The new legal action comes after Serge Svetnoy, the chief electrician or gaffer on “Rust,” recently filed a lawsuit in Los Angeles that alleged negligence on the part of the film’s producers — including Baldwin — in Hutchins’ death. Svetnoy held Hutchins in his arms as she lay dying.

Matthew Hutchins, husband of the late “Rust” cinematographer, has enlisted the law firm of Panish Shea Boyle Ravipudi. He has not filed a lawsuit.

Santa Fe County Sheriff’s Office detectives are still investigating the shooting, including how live ammunition got onto the movie set — a major violation of film production safety protocols — and how at least one lead bullet got into the revolver used by Baldwin. No criminal charges have been filed.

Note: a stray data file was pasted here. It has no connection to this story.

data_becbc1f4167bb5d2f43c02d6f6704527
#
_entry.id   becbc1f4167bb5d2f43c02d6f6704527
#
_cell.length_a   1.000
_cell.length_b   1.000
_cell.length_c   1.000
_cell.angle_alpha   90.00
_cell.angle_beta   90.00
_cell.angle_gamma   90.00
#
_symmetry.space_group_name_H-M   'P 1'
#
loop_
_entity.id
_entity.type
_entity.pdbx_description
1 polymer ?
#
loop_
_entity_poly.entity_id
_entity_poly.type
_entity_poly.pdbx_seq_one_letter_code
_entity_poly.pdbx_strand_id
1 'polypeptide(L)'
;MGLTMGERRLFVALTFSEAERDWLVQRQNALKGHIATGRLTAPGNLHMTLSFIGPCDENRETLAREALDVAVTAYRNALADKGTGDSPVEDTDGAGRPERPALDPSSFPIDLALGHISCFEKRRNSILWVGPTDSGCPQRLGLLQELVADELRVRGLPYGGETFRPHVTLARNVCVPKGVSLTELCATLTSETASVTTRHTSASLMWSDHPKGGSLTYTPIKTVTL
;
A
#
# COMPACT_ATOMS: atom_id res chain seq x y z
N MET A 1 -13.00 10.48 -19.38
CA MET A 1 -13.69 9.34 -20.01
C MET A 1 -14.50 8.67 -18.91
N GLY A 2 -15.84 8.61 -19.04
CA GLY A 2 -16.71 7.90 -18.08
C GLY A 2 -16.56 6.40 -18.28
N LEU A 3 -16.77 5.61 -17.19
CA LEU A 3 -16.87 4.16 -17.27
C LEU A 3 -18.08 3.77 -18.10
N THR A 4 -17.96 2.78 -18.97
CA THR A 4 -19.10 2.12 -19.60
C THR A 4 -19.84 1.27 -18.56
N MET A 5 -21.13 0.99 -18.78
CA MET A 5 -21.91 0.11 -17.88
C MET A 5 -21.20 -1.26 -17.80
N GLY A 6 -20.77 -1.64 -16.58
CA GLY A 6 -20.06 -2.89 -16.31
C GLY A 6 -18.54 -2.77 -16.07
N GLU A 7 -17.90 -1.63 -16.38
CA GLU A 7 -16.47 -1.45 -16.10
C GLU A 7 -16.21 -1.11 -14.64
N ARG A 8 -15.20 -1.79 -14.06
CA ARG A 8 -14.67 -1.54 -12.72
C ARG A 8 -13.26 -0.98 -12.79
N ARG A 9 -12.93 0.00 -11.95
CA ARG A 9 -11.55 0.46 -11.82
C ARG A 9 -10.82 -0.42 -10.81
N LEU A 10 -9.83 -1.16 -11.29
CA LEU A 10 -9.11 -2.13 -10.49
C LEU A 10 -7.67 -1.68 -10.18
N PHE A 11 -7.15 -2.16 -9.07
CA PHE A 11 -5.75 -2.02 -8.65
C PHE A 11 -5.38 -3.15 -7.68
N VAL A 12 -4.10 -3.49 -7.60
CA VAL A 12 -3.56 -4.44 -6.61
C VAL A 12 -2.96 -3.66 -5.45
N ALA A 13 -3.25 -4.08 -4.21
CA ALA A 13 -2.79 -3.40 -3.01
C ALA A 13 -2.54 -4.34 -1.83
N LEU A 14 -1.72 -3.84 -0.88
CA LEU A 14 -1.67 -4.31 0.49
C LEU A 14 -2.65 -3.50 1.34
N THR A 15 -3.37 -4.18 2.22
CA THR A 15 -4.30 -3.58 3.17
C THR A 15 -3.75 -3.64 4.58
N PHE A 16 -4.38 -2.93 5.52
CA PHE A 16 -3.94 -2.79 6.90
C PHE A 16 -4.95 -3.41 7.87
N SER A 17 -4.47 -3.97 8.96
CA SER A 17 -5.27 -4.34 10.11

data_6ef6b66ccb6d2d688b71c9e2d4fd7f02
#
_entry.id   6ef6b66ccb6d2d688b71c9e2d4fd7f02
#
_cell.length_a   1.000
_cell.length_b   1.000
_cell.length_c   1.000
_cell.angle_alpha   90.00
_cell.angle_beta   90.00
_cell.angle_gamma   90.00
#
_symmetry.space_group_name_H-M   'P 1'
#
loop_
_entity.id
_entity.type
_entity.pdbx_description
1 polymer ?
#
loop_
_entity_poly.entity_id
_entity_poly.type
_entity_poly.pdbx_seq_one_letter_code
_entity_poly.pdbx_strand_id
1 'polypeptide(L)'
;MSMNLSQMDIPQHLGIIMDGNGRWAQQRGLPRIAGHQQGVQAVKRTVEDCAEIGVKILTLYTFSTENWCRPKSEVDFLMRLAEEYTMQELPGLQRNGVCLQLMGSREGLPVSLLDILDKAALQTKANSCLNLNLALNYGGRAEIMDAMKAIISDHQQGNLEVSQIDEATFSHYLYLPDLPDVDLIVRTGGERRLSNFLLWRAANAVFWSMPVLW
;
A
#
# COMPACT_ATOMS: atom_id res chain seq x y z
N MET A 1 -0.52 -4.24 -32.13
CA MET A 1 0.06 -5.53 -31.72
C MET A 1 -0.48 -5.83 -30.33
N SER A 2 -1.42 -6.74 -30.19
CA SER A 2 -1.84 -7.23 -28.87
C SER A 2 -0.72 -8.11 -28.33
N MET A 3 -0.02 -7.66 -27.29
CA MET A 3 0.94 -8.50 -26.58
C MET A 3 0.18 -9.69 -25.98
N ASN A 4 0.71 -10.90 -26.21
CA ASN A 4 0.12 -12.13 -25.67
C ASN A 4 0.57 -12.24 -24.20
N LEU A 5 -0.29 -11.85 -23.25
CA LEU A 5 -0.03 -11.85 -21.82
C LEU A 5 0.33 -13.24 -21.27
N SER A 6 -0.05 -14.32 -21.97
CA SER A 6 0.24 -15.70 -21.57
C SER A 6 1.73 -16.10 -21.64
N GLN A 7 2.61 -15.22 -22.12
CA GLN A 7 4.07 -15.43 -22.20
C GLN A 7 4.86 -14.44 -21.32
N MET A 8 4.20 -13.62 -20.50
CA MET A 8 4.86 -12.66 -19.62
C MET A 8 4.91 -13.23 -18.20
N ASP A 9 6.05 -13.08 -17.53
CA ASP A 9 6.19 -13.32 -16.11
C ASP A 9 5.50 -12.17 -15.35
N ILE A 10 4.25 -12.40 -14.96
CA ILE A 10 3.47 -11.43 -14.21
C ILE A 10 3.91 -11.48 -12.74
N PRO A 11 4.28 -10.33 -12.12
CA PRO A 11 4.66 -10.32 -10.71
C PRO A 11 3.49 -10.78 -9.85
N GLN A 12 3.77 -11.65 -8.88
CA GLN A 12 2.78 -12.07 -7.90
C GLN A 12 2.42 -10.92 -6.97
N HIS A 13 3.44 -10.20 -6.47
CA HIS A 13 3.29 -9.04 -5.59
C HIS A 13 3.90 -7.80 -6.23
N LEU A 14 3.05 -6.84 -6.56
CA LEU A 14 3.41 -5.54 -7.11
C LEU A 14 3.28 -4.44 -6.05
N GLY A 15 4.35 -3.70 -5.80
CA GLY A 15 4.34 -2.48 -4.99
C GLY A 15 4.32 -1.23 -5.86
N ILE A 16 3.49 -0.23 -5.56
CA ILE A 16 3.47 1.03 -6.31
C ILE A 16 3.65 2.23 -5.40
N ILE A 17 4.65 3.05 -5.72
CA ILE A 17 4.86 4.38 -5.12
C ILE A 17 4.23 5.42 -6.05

Deputies seized more than 500 rounds of ammunition from the set of “Rust,” a low-budget period film set in 1880s Kansas. Additional rounds were found inside the revolver that Baldwin fired, Sheriff Adan Mendoza said last month.

Mitchell's suit said that Baldwin should have checked the gun that was handed to him to make sure that it was safe to use, even after Halls handed him the weapon and allegedly declared it a "cold gun," meaning it was safe.

"Mr. Baldwin cannot hide behind the assistant director to attempt to excuse that fact that he did not check the gun himself," the suit alleged.

The suit names as defendants Rust Movie Productions LLC and multiple individual producers and other production companies, including Thomasville Pictures, Streamline Global, Short Porch Pictures and 3rd Shift Media. Hannah Gutierrez Reed, the armorer on "Rust," and Halls were also named as defendants.